Is the S (Sharing) in CALMS Redundant?

@MLCarey321 asked a interesting question on Twitter the other day – is the S for Sharing in the CALMS model not redundant? If you have the right culture that emphasises collaboration & “no silos” surely “sharing” flows out of that? 

TwitterQuote

My view is that from a cultural perspective he’s probably right, a DevOps Culture definitely should encompass “sharing” as a core value so why do we need the extra S? 

CALMS Model of DevOps

I think that the extra S is there to emphasise that just having “sharing” as a core value isn’t enough – you need to actively put in place mechanisms to promote, facilitate and reward sharing at multiple levels

For example here at DevOpsGuys we:

  1. Heavily use Atlassian Confluence as a wiki for documentation and documentation is seen as a “living thing” that must be kept up to date because it has value to the team every day.
  2. Use HipChat for informal communication, “What am I doing now”, “Does anyone know something about topic xyz” etc. HipChat is also integrated with JIRA, PagerDuty, CI/CD.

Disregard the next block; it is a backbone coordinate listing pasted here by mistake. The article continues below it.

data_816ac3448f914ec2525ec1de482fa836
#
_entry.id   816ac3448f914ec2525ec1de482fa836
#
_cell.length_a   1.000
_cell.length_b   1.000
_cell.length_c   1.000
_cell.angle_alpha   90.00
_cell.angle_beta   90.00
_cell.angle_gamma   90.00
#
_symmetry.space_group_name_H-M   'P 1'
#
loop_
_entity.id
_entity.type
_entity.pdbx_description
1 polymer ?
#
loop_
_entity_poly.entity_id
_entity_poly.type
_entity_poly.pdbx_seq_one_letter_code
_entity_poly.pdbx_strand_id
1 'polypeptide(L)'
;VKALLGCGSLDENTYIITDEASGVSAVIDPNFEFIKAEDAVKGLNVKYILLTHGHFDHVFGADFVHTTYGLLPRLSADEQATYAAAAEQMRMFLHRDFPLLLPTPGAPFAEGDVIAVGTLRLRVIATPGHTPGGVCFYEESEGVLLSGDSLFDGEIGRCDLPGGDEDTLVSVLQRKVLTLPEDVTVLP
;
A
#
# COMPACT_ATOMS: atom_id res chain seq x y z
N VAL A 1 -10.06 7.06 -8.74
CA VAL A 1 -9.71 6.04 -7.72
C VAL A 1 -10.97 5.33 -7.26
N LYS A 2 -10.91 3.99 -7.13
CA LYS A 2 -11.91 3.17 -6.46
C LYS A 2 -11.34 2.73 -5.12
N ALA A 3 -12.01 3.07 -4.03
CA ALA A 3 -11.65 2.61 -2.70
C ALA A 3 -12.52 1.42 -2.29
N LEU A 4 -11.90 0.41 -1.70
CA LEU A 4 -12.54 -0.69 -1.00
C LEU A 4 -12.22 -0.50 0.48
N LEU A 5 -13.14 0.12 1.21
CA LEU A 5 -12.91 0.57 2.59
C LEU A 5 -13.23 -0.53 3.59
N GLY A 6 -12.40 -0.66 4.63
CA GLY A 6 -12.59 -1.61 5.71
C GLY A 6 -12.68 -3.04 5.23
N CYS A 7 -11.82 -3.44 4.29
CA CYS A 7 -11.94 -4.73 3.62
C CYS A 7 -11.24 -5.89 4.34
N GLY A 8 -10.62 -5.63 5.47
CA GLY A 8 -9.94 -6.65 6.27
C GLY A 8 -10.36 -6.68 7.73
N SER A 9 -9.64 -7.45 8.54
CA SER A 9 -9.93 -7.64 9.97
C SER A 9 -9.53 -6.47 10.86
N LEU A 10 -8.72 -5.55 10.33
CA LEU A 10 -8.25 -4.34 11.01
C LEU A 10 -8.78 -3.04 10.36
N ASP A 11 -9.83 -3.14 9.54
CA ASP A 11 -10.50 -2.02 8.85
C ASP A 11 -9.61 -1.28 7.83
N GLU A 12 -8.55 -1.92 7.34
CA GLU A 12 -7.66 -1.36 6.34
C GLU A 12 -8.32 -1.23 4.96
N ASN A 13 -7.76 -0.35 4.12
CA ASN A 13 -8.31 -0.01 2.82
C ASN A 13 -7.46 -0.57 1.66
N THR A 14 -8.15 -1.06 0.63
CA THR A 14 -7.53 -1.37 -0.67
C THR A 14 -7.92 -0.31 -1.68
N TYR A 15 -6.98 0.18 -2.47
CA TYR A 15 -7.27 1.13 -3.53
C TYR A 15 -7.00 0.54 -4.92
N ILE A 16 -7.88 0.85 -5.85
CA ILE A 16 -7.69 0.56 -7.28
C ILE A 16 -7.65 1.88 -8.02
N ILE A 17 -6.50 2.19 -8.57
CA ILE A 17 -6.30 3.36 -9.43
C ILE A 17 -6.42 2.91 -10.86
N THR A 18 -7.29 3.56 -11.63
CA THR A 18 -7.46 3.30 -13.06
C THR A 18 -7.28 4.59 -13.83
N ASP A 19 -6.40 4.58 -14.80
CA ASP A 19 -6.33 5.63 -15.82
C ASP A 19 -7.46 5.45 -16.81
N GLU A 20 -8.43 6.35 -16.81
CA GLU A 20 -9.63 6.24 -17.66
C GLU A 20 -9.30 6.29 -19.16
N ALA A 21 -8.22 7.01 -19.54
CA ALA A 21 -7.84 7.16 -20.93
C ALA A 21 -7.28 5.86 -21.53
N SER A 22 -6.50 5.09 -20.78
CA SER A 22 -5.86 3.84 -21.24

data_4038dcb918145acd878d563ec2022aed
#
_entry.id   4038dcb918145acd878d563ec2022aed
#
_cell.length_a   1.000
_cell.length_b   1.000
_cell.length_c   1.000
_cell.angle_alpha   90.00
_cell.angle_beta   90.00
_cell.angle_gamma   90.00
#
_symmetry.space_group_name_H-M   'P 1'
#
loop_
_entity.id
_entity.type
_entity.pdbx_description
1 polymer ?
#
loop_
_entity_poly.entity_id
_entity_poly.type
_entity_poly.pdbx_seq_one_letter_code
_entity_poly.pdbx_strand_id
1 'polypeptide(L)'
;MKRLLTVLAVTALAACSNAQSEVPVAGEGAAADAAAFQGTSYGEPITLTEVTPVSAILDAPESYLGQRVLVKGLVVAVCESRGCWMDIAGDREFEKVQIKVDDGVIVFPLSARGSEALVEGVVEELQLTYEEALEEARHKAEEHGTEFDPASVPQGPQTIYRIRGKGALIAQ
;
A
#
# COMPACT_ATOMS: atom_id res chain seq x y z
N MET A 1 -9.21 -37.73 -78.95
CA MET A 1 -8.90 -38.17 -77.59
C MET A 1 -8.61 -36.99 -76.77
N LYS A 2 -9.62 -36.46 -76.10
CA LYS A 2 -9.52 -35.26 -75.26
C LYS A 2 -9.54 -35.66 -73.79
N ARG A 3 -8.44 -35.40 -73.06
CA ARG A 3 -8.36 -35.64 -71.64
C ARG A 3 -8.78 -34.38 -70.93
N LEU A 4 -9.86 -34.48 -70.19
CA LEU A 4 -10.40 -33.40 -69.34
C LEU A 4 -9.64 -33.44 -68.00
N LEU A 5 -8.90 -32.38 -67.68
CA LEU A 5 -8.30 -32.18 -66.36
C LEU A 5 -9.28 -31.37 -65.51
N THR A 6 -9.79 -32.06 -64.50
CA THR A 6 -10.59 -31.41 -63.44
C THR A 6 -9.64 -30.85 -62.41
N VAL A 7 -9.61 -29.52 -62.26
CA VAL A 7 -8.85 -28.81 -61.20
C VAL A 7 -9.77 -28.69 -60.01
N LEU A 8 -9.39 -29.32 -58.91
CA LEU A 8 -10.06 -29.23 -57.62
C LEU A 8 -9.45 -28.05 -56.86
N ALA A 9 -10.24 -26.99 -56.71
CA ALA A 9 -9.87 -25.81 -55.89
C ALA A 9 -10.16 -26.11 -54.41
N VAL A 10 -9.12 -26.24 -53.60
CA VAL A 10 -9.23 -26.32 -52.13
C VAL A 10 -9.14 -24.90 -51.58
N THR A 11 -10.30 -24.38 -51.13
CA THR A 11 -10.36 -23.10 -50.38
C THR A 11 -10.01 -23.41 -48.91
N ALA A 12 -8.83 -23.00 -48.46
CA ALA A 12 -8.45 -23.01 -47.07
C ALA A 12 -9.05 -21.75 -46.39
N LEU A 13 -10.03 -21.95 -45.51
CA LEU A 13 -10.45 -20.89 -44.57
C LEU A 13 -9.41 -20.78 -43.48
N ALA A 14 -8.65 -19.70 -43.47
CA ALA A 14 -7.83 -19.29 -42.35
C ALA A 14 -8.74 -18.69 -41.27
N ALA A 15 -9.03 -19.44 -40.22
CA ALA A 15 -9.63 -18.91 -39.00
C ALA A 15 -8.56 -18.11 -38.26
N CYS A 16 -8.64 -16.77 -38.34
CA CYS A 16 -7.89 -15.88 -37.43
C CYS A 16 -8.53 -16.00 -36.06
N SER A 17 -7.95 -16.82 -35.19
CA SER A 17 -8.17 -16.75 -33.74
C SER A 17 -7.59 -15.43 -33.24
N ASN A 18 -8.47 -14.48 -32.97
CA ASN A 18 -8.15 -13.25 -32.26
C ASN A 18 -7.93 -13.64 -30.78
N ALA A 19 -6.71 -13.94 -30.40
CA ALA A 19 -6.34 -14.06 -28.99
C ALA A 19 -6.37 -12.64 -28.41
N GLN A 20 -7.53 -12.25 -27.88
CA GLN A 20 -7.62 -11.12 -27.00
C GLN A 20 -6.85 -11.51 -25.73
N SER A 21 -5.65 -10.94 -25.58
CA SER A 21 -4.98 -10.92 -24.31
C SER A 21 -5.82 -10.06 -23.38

3. JIRA Kanban boards for sharing “this is what the team / individual is working on how”, plus time-tracking and work status. 
  4. All of the 3 above are also accessible by the clients – so sharing means “sharing with the customer” too, not creating an “us&them” silo. 
  5. Blogging and presenting to share with the community is strongly encouraged and we’ve started a meetup group DevOps Cardiff (in addition to London Web Performance that I’ve run for 3 years)
  6. Our GitHub repo is a bit sparse at the moment but we hope to open-source some stuff in the future, particularly some samples around Powershell DSC

As we grow and we bring on more grads & apprentices everyone will be paired with a senior mentor to ensure that skills & experience are shared across team, and we’ll start doing weekly “brown-bag” session to further share knowledge.

One area we haven’t looked at yet is explicitly promoting sharing via an incentive/bonus scheme based on “# blog posts” or “# open source commits” or “StackOverflow Reputation“, mostly because I’ve never seen it work successfully in previous organisations in which I’ve worked.

That’s not to say it can’t work… but you have to think about it very carefully or otherwise you risk incentivising the wrong behaviour. My feeling at the moment is that this will remain “ad-hoc” when someone shares “something cool” or gets accepted to speak at a conference or something.

How do you promote, facilitate and reward sharing in your organisations? 

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